Frequency Therapeutics is betting that it can change the lives of millions of Americans with hearing loss through a cell therapy that triggers the body’s natural ability to heal itself.
Researchers have used cells in regenerative medicine for decades – in 1931, the father of cell therapy, Paul Niehans, treated a patient with material from calf embryos. Although today’s healthcare practitioners have left bovine embryonic cells behind, procedures such as bone marrow transplants are routinely used to replenish a patient’s cells after they’ve been destroyed.
When scientists first derived stem cells in 1981 – a decade after Niehans’s death – many heralded the innovation as a new chapter in regenerative medicine. Stem cells, with their ability to proliferate and differentiate into a variety of cell types, opened up entirely new avenues of research.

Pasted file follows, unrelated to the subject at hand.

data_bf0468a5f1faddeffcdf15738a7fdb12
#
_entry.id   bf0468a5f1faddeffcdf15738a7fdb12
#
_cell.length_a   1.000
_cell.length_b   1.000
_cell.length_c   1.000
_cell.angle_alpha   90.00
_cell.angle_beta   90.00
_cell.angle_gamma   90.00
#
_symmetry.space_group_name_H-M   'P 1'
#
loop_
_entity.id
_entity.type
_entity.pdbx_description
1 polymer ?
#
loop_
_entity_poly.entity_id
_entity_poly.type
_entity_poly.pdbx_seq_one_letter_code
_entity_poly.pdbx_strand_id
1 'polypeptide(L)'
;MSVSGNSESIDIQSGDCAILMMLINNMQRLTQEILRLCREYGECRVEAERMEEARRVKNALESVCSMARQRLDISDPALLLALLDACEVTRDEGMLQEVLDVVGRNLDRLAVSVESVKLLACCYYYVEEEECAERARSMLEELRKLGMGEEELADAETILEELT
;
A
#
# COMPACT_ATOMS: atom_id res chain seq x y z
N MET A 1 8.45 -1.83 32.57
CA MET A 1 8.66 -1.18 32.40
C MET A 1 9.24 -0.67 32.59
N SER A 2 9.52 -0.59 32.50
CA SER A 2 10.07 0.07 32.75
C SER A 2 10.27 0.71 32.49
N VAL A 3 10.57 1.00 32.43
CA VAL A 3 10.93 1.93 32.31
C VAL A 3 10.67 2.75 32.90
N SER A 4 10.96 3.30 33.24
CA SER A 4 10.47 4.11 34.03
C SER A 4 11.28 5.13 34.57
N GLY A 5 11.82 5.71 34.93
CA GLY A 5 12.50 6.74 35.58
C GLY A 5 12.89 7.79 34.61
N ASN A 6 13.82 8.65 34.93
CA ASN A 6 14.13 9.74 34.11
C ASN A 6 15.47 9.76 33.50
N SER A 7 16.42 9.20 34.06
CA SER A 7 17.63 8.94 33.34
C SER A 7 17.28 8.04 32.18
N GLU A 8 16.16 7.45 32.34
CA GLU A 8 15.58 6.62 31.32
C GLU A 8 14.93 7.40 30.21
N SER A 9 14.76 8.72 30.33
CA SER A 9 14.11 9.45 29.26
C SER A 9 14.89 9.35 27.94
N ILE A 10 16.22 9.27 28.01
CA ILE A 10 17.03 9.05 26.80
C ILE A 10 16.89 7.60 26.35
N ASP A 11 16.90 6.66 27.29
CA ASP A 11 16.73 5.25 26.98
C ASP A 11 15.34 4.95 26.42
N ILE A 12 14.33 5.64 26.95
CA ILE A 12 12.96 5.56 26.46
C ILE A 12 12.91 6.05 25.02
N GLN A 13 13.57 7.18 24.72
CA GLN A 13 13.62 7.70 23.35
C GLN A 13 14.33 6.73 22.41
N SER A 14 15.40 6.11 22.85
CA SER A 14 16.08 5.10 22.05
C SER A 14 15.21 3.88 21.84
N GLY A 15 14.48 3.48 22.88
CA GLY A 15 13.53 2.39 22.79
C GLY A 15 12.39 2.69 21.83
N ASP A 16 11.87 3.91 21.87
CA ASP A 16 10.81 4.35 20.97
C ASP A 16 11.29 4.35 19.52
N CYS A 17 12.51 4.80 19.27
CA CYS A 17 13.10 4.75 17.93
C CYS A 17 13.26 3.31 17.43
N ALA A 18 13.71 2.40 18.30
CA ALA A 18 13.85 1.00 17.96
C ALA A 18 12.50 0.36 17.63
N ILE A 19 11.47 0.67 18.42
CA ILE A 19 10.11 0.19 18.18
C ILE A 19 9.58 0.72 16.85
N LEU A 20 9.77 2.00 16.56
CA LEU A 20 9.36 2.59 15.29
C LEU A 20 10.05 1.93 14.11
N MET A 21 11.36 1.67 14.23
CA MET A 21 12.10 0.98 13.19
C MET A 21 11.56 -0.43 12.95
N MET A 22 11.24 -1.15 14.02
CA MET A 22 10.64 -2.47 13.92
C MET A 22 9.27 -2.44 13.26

Today, many companies use scaffolds seeded with stem cells to trigger the body’s natural healing abilities. But MIT professor Robert Langer and Harvard professor Jeff Karp, the co-founders of Frequency Therapeutics (Woburn, Mass.), had a different idea: They see enormous potential in another type of differentiated cell called progenitor cells.
“We think we’re leading the revolution for ‘Regenerative Medicine 2.0,’” said Frequency Therapeutics co-founder and COO Chris Loose. “As we look back, we think maybe this is the way that regenerative medicine should have been done in the first place.”